Tlaib's fellow freshman in Congress, the Somali-born Ilhan Omar, is a former Muslim Students Association member and a lifelong anti-Semite. On November 16, 2012 – just a few days after Gaza-based Hamas terrorists had launched more than 150 deadly rockets into the Jewish state, prompting an Israeli military response – Omar tweeted that “the apartheid Israeli regime” had “hypnotized the world” in order to conceal its own “evil doings.”
During her tenure as a senior policy aide to Minneapolis City Council member Andrew Johnson from 2013-15, Omar acknowledged that she was a friend of several young men who, several years earlier, had joined al-Shabab, a Somali jihadist terror group allied with al-Qaeda.
In 2016 Omar ran for the Minnesota House of Representatives on the Democratic-Farmer-Labor Party ticket. Soon after her victory in the primary that summer, she faced highly credible allegations that – in an effort to perpetrate immigration fraud and/or student loan fraud – she had married her own brother, Ahmed Nur Said Elmi, in 2009 and was still legally his wife.
A few days after her election to the Minnesota House in November 2016, Omar wrote a letter asking a Minneapolis judge to be lenient in sentencing nine young Somali-born men who had been found guilty of attempting to join the terrorist group ISIS. In her letter, Omar maintained that long prison terms would ultimately lead to the tragedy of unproductive lives and unrealized potential for the perpetrators. “The desire to commit violence is not inherent to people,” she explained. “It is the consequence for [sic] alienation.”
In 2016 as well, Omar stated that she was in favor of completely divesting the University of Minnesota of its Israel bonds. The following year, she opposed a bill designed to counter economic boycotts targeting the Jewish state. While making her case against the legislation, Omar likened Israel to apartheid South Africa and said: “I know a little bit about discrimination. I face it every single day. I carry multiple identities that are constantly, constantly being discriminated against.”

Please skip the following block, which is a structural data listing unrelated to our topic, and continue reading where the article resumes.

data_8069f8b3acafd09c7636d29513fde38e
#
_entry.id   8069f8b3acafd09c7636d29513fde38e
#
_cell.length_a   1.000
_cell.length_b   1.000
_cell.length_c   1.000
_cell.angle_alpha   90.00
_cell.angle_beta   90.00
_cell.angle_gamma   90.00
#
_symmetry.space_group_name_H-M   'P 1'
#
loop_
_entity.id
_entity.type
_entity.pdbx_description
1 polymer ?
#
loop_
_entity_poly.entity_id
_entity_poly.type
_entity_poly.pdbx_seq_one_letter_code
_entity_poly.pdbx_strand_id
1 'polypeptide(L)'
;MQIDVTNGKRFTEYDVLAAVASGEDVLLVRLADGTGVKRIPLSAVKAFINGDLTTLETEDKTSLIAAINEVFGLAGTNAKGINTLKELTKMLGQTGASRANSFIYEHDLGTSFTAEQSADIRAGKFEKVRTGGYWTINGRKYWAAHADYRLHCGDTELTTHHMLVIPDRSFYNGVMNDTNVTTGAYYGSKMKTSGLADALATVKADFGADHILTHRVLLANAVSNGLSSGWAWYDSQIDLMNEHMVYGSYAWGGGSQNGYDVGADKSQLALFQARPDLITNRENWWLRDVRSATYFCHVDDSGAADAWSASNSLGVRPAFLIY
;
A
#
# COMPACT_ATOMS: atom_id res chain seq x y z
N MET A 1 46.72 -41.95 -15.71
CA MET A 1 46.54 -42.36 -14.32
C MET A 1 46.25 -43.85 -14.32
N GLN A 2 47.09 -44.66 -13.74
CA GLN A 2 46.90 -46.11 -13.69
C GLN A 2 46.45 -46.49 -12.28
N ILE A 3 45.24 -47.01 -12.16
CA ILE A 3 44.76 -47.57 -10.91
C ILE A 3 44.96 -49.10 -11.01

In 2017, Omar was one of only two Minnesota House members (out of 129) to vote against a bill to allow life-insurance companies to deny payouts to the beneficiaries of people who died while committing acts of terrorism. That same year, she was one of just four Minnesota House members to oppose legislation that would make it a felony for parents to subject their daughters to female genital mutilation, a common practice in some Muslim cultures.
A few days after Omar had won her congressional race this past November, the publication Muslim Girl reported that Omar “believes in and supports the BDS [Boycott, Divestment, & Sanctions] movement,” a Hamas-inspired initiative aimed at crippling and destroying the Jewish state economically. When the editor of a local Jewish news organization asked Omar about her stance on BDS, she replied in a text message: “My position has always been the same. I believe and supports (sic) the BDS movement, and have fought to make sure people right to support it isn’t criminalized.”
With each passing election cycle, the left's incessant promotion of identity politics is yielding ever-more abundant harvests of bitter fruit in the form of race-baiting, Jew-hating, rabidly intolerant big-government Democrats in public office. Rashida Tlaib and Ilhan Omar are merely the latest hideous incarnations of this trend. If the constituents of the many self-identified “victim” groups that comprise the Democratic base persist in refusing to vote in political elections on some basis other than their shared self-identification as eternally aggrieved, tribalistic “victims,” then they themselves shall be the ones who will finally bring to fruition Abraham Lincoln's haunting prediction: “If destruction be our lot, we must ourselves be its author and finisher.”